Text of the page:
['When I finally pass it on some other poor sod will be worrying about returning it to an "authentic appearance" in the mean time I will just keep on riding it cause that is what it was made for , not for looking at ...']
They can still be ridden when they have an 'authentic appearance', the two things are not mutually exclusive...Ian
Depends upon who prisy you are about the original appearance
Know lots of riders who will not to 20 yards on any road that is not sealed
Their bikes & their decision but not for this little black duck.
When we laid the new water pipes to the house, the M20 was perfect for packing down the trench back fill
All the Triumph factory records were lost in the Coventry blitz but no other factory seems to have suffered to the same degree. It's not clear why the surviving BSA factory records suddenly stop, but they're more complete than Norton who only have most of 1939 and one book from 1940. The most likely explanation is that the records served initially for guarantee purposes and then later for spares and technical enquiries. BSA had to be able to supply the correct parts to a dealer who quoted pre-war engine and frame numbers...but at some point it was realised that 20lb book after 20lb book listing machines with no differences and only one customer - "War Office, London" simply weren't worth the shelf space.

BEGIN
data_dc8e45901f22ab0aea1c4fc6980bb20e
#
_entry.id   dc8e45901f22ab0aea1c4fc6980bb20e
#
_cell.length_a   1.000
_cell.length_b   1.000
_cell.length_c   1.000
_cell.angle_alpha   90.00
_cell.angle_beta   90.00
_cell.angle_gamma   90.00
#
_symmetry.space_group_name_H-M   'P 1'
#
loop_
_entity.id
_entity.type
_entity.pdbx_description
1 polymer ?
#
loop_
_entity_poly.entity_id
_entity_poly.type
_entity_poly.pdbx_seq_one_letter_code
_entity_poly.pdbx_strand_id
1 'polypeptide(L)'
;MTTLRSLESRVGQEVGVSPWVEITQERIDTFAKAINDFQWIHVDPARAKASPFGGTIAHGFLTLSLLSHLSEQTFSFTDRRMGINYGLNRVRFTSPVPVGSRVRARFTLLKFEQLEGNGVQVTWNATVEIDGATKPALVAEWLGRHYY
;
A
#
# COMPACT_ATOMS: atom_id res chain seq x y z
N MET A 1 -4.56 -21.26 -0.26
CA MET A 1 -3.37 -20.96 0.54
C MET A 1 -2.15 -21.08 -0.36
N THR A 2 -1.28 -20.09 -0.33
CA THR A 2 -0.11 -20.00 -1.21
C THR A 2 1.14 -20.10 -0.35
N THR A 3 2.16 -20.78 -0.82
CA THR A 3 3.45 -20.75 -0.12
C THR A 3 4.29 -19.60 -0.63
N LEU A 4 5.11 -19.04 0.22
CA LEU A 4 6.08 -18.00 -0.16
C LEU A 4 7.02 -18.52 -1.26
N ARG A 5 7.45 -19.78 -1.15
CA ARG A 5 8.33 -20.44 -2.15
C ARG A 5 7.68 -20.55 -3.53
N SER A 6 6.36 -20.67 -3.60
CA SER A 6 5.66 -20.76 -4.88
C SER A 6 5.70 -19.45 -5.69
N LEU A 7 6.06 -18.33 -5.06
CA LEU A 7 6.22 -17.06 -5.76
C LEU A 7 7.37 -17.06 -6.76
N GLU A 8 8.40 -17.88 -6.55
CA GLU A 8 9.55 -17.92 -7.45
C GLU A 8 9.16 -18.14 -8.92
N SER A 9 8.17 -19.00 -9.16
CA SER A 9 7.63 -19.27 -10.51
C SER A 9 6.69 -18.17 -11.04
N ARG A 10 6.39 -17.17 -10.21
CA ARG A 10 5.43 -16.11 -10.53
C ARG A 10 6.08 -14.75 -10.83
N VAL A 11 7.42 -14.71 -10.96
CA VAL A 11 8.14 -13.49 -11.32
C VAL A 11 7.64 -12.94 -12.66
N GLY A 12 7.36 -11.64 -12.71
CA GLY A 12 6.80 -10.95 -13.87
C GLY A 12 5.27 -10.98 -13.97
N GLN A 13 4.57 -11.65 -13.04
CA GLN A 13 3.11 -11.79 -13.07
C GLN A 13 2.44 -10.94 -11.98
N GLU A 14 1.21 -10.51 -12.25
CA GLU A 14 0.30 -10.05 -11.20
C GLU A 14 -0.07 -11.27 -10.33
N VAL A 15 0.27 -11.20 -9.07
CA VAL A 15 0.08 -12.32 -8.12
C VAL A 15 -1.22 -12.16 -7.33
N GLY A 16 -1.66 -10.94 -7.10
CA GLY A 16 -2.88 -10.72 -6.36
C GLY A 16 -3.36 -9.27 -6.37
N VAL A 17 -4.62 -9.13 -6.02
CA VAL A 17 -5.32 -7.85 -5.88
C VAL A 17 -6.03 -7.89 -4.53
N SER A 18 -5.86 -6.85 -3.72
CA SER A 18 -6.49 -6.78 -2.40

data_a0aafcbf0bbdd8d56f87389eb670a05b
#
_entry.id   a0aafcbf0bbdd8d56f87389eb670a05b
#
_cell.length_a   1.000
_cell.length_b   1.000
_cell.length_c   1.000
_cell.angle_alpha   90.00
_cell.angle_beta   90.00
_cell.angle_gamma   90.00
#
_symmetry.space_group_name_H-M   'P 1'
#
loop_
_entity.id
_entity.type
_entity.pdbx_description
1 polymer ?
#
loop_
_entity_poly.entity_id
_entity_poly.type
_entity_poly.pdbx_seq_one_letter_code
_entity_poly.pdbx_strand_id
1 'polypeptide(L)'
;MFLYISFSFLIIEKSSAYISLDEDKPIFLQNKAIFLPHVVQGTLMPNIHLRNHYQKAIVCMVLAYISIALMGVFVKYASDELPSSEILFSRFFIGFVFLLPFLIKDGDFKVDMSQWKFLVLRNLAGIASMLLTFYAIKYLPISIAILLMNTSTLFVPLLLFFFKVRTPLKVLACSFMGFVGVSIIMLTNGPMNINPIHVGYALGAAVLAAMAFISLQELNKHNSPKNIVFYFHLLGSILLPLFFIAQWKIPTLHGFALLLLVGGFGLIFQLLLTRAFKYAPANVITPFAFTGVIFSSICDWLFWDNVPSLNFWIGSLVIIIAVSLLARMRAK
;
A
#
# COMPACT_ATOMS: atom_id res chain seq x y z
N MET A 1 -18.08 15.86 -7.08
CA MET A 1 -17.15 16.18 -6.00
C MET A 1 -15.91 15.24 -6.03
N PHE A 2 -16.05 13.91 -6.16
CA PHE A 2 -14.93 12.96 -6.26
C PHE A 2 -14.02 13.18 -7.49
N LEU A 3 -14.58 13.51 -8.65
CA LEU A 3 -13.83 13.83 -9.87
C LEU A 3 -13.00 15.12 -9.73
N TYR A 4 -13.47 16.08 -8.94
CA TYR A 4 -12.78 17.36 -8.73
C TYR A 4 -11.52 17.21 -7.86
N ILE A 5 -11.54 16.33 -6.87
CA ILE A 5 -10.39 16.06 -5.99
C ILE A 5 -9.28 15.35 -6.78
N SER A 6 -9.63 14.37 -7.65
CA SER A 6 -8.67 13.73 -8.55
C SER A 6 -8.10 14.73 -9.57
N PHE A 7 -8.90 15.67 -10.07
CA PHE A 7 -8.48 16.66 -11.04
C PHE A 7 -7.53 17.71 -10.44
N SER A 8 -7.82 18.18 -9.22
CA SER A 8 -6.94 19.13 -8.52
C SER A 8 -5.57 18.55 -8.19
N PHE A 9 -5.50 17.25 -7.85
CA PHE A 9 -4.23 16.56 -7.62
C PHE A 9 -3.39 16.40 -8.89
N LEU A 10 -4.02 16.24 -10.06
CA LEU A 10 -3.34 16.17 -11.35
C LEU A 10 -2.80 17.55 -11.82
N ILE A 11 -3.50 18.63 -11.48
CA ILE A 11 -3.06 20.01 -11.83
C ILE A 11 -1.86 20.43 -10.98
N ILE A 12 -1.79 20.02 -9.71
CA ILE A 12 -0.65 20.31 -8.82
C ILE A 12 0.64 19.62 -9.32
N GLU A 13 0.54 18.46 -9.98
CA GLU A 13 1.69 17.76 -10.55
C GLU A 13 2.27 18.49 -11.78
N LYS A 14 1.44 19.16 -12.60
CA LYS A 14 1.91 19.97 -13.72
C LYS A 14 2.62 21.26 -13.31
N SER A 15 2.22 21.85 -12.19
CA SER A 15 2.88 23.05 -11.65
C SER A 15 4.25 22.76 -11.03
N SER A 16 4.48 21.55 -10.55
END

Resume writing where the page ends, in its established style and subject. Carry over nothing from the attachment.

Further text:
The fact that your bike is not in the Australian Army records and has a correct year of manufacture would suggest to me, certainly in a British context that it was probably delivered to a government agency who used civilian rather than military serials and registered immediately. Maybe fire brigades, coastguards, that sort of thing.